• July 10, 2020 – Deadline for drafted players to sign, except for players who have exhausted college eligibility
  • July 14,2020  – All-Star Game at Los Angeles
  • July 31, 2020 – Last day during the season to trade a player
  • August 31, 2020 – Last day to be contracted to an organization and be eligible for postseason roster
  • September 1, 2020 — Active rosters expand to 28 players

The rosters and lists are up to date as of May 4th … 382 players in the org

Transactions (newest transactions are in bold print)
  • 5/7/2020 – RHP Jason Lott assigned to GCL Phillies East.

87 thoughts on “Open Discussion: Week of May 11th

  1. Gut feeling says no baseball this season.
    I read somewhere the MLBPA will probably reject it which means there will be a ton of back and forth. At some point there’s not going to be enough time for a reasonable amount of games.
    We will know this week and I am hope my gut is wrong.

    1. Of course, the MLBPA rejects the the first offer. That goes without saying. I’d be hesitant to believe any report/rumor that suggested they weren’t going to reject it. There doesn’t have to be a resolution this week for baseball in July.

  2. I think the money negotiations will go beyond just prorating salary on games played. I think the owners will also want to prorate based on zero ticket revenue. It will be a difficult negotiation. All the sports will have the same difficult discussions with no fans and no ticket revenue.

  3. A season is definitely unlikely for 2 reasons. First, the pure situation around the pandemic and the challenging medical risks it may cause to older umpires, managers, coaches, etc. Second, the cost benefit trade off is going to be tough to make the math work. From the players perspective, you’re going to ask me to play at a highly reduced salary, while putting myself and family at risk, and causing me to have to live away from certain family and friends? From the owners perspective, that is the only business reality that works.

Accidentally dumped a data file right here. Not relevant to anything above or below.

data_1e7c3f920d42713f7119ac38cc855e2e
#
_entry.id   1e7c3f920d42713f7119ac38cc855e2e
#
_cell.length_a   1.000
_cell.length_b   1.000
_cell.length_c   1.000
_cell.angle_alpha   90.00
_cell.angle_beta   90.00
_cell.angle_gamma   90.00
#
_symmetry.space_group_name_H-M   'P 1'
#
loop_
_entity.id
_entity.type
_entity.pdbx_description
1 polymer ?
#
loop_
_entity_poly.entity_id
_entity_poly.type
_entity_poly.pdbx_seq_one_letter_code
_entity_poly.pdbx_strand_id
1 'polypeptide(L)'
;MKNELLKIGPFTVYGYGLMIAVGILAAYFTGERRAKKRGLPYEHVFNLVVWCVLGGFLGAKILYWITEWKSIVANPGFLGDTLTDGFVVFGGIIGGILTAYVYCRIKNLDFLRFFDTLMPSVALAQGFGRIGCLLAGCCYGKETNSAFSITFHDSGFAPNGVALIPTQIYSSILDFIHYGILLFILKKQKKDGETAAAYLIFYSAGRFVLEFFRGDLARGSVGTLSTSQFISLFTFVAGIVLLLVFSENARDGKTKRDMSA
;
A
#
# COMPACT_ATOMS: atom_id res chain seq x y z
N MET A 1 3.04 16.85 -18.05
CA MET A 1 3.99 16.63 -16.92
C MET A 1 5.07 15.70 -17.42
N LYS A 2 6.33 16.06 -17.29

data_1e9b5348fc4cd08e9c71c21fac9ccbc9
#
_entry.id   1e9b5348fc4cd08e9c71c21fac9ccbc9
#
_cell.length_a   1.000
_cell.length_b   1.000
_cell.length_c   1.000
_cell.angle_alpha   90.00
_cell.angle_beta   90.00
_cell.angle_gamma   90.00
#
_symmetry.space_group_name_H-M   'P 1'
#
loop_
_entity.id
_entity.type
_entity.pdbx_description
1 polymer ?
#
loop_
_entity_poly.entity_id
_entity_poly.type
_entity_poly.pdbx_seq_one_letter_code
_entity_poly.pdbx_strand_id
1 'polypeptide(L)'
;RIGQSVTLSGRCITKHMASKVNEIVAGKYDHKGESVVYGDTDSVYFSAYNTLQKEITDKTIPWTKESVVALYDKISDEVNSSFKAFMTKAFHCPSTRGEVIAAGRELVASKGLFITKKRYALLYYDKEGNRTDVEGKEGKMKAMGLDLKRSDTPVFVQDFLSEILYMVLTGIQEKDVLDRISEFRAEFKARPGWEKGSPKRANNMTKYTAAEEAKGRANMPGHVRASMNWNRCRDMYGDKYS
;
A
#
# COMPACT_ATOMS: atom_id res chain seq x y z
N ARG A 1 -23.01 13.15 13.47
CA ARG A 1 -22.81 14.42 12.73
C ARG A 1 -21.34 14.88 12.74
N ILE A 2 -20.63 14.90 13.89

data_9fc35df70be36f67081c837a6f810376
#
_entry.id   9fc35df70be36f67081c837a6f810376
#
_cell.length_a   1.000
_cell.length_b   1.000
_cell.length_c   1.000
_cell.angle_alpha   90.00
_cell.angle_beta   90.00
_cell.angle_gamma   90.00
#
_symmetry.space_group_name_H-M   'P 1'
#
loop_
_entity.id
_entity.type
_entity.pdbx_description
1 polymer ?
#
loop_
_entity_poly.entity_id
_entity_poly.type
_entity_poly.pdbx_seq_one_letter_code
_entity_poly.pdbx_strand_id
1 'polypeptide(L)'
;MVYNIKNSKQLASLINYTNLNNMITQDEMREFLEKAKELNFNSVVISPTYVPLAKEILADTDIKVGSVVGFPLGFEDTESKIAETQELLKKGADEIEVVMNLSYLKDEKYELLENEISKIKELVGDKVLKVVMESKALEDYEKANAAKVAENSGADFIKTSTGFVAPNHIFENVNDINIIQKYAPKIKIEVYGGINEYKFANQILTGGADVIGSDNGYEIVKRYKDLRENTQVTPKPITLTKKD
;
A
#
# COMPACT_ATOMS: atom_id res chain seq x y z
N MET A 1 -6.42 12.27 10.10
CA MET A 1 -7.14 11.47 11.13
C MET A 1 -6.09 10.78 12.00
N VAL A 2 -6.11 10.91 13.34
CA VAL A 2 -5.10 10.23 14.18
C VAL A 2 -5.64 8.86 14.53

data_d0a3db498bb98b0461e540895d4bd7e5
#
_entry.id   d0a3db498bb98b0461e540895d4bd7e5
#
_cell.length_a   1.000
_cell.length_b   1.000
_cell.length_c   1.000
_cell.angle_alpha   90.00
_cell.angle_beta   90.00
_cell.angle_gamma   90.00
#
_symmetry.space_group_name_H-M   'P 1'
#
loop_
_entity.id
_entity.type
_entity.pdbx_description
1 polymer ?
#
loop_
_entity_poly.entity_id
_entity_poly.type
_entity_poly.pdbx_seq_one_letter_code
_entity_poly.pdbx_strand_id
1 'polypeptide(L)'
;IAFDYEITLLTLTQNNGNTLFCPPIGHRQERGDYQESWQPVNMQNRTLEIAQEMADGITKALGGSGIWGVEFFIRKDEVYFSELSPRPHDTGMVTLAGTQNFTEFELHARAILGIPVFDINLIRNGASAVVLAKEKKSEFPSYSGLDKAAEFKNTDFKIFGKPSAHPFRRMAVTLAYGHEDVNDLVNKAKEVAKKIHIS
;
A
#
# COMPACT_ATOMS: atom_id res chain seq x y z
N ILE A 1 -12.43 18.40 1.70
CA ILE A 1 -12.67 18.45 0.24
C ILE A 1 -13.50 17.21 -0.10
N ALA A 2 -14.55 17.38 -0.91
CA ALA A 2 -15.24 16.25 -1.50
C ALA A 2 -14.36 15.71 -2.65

I know we don’t want to hear it, but I think we’ll see baseball in empty stadiums starting Sunday night March 28th, 2021.

  4. The negotiations for both sides will have give and take and PR announcements from each side that will have the usual media people repeating the talking points each side wants the public to hear… I don’t see the players giving up too much on the reduced salary issue although they will have the PR nightmare of how to answer why they should get their full prorated salary when MLB office and stadium employees have either lost their jobs or are taking pay cuts. My guess is either the players give on the 2020 salary to get it back in 2021 or reconsider an offer they rejected earlier of profit sharing. Bottom line; there will be a season this year… Too much money to not have one.

    1. I am in complete agreement. While the owners want to redeem the season in some way or another, the players are even more desperate, health and family factors aside. This is about leverage, and the players have none. There will be baseball in 2020.

  5. I just got a sick feeling in my stomach. Like Jim we have been self quarantining for 9 weeks. I am not having much confidence in any sports coming back soon. One might start but then someone will contract the virus and it’s Chutes & Ladders; we slide back. I don’t even have the desire to follow sports on the TV, radio or even watch politics. I don’t even care if Joe Biden is stumbling and bumbling around the White House soon. I need to talk to a shrink and fast! Sorry for this post, but I needed to get it all out to maybe get back to my norm. Thanks for the time and space guys.

  6. I read today the owners gave the MLBPA a $170 mil advance and then the MLBPA had to work out how to compensate the players from that advance.

    Note the keyword in that phrase was advance.